In March, I went to a party to celebrate the end of a voluntary art project which a group of teenagers including me had cooperated with three disabled artists. They were Christine, a lightly mentally handicapped ballerina, Sing Lee, a vison impaired pianist, and Jason, a hip-hop dancer with speech and hearing disorders. All of them joined the party and Sing even brought along his brother, Hin, who was visually impaired too. The party was held in a studio where the whole project was carried out.
I’m going to share two moments which were so impressive that I’d never forget. The first one was the ‘music time’. Eating some snacks, Sing and Hin were invited to play the piano and this livened the party up. They moved their fingers on the keyboard incredibly skillfully and pleasing melody entered my ears. What surprised me more was that they’re good at not only classical music but also a wide variety of styles from pop music to opera. Listening to somebody humming a song they’d never heard of, they could play it after trying a few pitches for a few seconds. Besides, the pronunciation of the lyrics sung by them was so crystal clear that I could not help dropping tears.
The second moment was the conversation between Sing and Jason. You may ask what was so special. But In my eyes, it was droll and inspirational. Don’t forget their physical constraints. Sing has speech and hearing disorders and Jason’s visually impaired. Can you imagine how they could express themselves and make the other one understand what they mean? Well, when Sing was speaking, Jason read his lips. When Jason replied to Sing by touching and moving Sing’s body. They kept communicating in this way for a while effectively. It was amazing!
They’re really brilliant. I mean they showed their abilities of breaking through their physical limitations which they couldn’t change. I can’t image how great the efforts they’ve made on learning to play the piano since they have only ten percent of vision. It seems that the piano has become part of their bodies. What was appreciated was that they enjoyed music with cordial smiles. As I’m involved in art as well, I do really understand how our physical confinement restricts our accomplishments in art. I therefore truly admire Sing and Hin.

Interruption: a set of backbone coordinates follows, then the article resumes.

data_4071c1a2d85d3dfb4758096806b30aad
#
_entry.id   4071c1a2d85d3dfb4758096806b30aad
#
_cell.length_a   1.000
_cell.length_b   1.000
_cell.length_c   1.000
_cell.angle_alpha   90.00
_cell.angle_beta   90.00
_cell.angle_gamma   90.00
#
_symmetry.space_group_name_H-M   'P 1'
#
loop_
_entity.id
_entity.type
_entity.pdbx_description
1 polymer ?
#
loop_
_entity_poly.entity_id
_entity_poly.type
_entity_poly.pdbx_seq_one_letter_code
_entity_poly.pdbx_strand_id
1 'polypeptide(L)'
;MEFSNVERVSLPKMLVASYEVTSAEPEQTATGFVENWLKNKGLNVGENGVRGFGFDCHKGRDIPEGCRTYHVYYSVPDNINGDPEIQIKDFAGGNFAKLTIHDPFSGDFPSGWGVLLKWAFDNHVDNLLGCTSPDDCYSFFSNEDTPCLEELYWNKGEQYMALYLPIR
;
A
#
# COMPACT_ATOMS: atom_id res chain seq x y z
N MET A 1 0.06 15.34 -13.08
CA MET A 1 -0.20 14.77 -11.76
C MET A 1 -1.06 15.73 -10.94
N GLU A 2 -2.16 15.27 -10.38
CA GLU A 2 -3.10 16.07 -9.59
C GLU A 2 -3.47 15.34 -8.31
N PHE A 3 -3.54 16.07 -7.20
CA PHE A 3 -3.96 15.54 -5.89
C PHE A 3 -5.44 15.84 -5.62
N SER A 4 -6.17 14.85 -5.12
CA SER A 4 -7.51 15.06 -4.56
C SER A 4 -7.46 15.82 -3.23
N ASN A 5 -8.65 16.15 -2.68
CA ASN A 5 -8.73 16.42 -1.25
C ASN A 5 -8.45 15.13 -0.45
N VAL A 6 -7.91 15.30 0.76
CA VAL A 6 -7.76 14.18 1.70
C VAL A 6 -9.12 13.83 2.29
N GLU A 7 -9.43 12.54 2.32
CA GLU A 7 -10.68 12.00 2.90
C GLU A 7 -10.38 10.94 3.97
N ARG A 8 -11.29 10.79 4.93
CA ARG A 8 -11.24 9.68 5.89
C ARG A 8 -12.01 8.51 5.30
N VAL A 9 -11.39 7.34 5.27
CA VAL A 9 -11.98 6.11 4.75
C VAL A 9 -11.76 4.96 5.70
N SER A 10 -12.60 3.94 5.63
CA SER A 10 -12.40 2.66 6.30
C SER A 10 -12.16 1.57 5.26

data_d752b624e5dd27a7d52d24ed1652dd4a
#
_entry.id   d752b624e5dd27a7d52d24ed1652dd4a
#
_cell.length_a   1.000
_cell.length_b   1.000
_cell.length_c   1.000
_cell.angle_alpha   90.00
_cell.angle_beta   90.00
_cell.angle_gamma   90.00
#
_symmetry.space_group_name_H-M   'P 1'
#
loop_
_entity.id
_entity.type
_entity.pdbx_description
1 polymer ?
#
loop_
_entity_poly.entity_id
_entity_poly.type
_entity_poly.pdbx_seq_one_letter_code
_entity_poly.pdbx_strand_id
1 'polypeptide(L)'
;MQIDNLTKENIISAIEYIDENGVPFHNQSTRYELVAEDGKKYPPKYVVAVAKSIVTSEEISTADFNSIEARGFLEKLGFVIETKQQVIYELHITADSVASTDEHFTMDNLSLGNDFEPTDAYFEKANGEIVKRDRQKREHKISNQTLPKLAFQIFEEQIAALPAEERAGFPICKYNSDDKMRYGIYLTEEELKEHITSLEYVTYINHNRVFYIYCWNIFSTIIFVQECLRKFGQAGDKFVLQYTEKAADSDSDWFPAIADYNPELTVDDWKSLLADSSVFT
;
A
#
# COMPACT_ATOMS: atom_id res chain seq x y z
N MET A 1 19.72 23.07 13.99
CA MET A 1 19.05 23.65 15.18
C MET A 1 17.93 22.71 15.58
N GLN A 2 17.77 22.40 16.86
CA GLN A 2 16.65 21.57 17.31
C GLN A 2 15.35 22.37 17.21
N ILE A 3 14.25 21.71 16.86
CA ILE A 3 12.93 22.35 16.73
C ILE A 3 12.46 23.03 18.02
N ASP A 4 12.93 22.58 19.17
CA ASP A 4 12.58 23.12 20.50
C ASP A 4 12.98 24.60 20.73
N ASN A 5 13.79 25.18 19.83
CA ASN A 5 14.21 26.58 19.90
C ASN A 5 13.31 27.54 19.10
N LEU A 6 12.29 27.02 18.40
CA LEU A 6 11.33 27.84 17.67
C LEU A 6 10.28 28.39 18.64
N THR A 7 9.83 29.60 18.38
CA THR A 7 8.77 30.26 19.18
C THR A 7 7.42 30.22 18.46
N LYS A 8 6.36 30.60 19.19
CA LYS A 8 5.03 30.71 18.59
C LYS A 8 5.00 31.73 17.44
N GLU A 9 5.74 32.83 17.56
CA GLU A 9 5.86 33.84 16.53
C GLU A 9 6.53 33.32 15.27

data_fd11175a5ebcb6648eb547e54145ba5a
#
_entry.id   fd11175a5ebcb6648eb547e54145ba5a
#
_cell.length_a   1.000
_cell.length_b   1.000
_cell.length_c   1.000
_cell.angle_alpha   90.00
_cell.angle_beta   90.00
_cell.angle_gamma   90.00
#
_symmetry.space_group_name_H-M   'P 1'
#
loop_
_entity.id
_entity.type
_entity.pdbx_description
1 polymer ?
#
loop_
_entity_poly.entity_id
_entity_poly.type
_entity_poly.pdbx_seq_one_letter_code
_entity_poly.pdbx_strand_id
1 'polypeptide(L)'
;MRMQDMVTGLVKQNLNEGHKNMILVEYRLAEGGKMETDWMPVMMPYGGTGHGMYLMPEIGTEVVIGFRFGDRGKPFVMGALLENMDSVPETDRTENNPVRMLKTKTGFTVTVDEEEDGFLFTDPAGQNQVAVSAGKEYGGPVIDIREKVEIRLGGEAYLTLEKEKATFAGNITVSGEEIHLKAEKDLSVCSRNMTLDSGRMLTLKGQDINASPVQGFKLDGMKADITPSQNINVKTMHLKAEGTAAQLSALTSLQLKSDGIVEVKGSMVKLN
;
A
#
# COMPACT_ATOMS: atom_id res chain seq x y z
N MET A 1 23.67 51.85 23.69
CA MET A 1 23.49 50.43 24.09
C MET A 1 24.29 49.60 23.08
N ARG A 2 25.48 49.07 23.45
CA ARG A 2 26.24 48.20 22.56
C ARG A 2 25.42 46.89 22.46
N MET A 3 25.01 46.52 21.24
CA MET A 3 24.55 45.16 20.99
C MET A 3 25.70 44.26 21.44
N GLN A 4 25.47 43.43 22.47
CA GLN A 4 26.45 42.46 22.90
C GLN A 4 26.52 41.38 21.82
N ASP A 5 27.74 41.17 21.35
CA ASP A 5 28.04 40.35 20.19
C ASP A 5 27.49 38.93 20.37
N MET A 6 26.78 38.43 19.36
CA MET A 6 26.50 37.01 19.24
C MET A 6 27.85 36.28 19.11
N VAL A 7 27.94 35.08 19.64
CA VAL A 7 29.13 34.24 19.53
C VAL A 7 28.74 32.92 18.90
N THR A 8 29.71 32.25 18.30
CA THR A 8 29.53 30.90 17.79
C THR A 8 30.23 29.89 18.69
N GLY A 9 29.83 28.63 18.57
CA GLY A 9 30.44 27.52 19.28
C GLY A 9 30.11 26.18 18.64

What’s more, I think we ordinary people can’t have any excuses for being lazy any more. As what I’ve mentioned, the two disabled boys communicated effectively. This has changed my perception of possibility because they made something impossible possible. So I can no long give any excuses like “I haven’t got the time”, “I can’t do it” or “It’s impossible”. Actually, when I “watched” the conversation between Jason and Sing, I noticed their limitations and their greatness at the same time. I felt my limitation because I’d thought they’re limited by their physical constraints. Most people may think the world of the disabled must be very small. Take Sing as an example. You may expect his life boring because he can’t see and this makes him miss a lot of wonderful scenes in his life. But I don’t think so. As he can’t see well, he can listen more and clearer. As he has to rely on sounds, his hearing is so sensitive that he can even notice a mistune of a tiny pitch. I believe his world of music must be larger than those of many ‘normal’ people.
What I want to say is that although the social life of the disabled may not be as versatile as those of ordinary people, their mind can be broader than ours. This is what we should learn from them.